Union Cab Cooperative of Madison Commute to Careers Program Evaluation 2018–2019

Despite decades of research and government investment in commute options for low-income workers, mobility barriers are still a major hindrance for low income workers and employers alike. In this case study, the authors analyze a traditional taxicab firm’s initiative to enter the employment transportation arena with a ride service. The business model proposes that employers and workers share the cost of the rides in order to sustainably operate without grant funding in the long term. This service, in theory, should benefit all three major stakeholders; workers would have affordable transportation, employers would retain and recruit workers, and the taxicab firm would increase the utilization of its services, especially during off-peak hours. The authors evaluate the implementation of this intervention through rider surveys, taxicab operations data, and interviews with key stakeholders. Six months into operation, the authors found that the program has reached its target population of low-income, transportation-limited members of the workforce in Madison, Wisconsin who are largely African-American, underemployed hourly workers receiving limited to no work benefits, limiting access to both employment and healthcare. Furthermore, the authors found that the program is meeting its targets for serving riders and operating outside of peak hours, though ride-sharing is lower than anticipated. Numerous special operating procedures and detailed problem solving for individual riders raises administrative costs that could be addressed through hiring personnel. With two employer partners on board, and ongoing recruiting to adopt the intervention, the authors see the potential to develop a sustainable program model. Finally, the authors translate the lessons learned from program into a startup guide, which is intended to serve as a set of guidelines for other transit organizations who wish to establish this intervention model. The authors strongly recommend that the process of employer partner recruitment is initiated either prior to or immediately upon program inception. This approach ensures long-term sustainability and prolongs the life of grant funding. Program operations should be overseen by a dedicated administrator in order to ensure timely reporting and monitoring activities, including compiling quarterly operations reports, addressing copay delinquencies, identifying program abuse, and enforcing program policies.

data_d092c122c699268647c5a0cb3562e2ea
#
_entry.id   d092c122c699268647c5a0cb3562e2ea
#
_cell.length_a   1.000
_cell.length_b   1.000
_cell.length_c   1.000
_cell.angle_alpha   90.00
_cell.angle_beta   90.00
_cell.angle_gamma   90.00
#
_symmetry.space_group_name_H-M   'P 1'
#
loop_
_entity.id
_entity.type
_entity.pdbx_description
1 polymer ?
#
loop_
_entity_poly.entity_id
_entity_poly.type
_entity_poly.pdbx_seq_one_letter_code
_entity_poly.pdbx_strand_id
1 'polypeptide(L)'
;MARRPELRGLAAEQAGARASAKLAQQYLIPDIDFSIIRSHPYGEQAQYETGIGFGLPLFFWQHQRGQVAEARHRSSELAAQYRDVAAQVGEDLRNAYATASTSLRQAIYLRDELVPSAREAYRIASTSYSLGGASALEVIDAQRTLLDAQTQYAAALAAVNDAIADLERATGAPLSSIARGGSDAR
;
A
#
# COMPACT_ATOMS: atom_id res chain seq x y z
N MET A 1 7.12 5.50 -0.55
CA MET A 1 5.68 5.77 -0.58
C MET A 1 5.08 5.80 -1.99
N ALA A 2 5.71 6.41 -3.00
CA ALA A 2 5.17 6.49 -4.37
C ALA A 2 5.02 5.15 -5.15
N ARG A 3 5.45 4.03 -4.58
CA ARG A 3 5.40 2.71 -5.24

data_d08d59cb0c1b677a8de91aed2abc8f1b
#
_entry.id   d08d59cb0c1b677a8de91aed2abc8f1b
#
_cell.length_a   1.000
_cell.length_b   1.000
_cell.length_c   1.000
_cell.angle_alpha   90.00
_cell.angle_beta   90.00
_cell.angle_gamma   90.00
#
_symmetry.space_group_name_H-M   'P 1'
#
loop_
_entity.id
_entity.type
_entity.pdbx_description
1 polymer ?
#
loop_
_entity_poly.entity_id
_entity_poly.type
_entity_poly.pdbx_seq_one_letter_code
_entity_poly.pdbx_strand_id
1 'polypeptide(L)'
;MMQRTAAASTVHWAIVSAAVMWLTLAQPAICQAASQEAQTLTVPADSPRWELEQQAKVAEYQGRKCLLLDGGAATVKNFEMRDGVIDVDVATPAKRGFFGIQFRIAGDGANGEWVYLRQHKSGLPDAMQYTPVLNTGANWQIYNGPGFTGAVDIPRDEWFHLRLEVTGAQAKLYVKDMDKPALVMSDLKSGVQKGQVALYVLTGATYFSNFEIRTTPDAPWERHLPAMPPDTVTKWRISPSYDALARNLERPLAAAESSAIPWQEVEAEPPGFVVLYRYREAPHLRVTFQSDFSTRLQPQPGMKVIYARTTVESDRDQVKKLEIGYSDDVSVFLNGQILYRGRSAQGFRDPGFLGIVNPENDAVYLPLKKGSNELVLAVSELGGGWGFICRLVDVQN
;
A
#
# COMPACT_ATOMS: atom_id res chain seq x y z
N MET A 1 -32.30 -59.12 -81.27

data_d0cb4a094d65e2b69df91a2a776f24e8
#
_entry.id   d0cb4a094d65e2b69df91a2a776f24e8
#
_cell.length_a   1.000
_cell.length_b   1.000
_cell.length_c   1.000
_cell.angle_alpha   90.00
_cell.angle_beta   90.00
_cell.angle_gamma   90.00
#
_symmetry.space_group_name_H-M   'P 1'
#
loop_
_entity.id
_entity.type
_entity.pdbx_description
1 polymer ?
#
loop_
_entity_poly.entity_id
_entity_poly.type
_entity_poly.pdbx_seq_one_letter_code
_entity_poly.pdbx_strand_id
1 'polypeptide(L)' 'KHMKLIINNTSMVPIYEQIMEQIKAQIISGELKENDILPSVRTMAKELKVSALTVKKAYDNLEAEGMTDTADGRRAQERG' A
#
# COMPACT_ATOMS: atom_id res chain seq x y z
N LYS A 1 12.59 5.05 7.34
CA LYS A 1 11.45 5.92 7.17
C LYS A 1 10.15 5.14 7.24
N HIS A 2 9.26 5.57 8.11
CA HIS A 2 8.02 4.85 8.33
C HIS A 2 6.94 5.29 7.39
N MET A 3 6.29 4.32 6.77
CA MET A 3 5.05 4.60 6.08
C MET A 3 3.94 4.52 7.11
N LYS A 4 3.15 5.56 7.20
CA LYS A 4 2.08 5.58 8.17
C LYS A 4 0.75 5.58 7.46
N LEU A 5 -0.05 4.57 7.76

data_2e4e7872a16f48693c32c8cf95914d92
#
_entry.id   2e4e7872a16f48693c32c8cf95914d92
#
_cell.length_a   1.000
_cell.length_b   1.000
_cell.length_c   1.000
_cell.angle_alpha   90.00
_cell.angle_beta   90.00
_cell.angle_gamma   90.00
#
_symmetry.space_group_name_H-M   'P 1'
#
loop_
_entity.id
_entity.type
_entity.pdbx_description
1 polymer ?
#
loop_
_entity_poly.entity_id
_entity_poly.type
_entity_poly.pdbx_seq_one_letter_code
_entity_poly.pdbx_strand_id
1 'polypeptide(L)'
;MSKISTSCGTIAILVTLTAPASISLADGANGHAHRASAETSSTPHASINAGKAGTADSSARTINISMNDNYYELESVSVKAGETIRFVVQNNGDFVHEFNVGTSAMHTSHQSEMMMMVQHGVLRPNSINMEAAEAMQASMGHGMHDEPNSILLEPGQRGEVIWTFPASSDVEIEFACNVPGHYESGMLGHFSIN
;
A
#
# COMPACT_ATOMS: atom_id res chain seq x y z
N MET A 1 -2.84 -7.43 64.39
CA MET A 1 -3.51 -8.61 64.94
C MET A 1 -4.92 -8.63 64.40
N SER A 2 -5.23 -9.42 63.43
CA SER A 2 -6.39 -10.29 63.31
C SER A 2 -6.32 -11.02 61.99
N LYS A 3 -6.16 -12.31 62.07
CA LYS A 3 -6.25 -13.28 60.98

• Record URL:
  • Supplemental Notes:
    • Title on cover: Union Cab of Madison Cooperative Commute to Careers Program Evaluation, 2018–2019. This research was sponsored by the U.S. Department of Transportation, University Transportation Centers Program.
  • Corporate Authors:

    University of Wisconsin, Madison

    Madison, WI  United States  53706

    Center for Transportation Equity, Decisions & Dollars (CTEDD)

    University of Texas at Arlington
    Arlington, TX  United States  76019

    Office of the Assistant Secretary for Research and Technology

    University Transportation Centers Program
    Department of Transportation
    Washington, DC  United States  20590
  • Authors:
    • Allon, Alexander
    • Ruth, Annette Marie
    • Davis, Tammie
    • Carter, Bill
    • McAndrews, Carolyn
  • Publication Date: 2019-10-31

Language

  • English

Media Info

  • Media Type: Digital/other
  • Edition: Final Report
  • Features: Appendices; Figures; References; Tables;
  • Pagination: 76p

Subject/Index Terms

Filing Info

  • Accession Number: 01727570
  • Record Type: Publication
  • Contract Numbers: CTEDD 018-13
  • Files: UTC, TRIS, ATRI, USDOT
  • Created Date: Jan 8 2020 5:06PM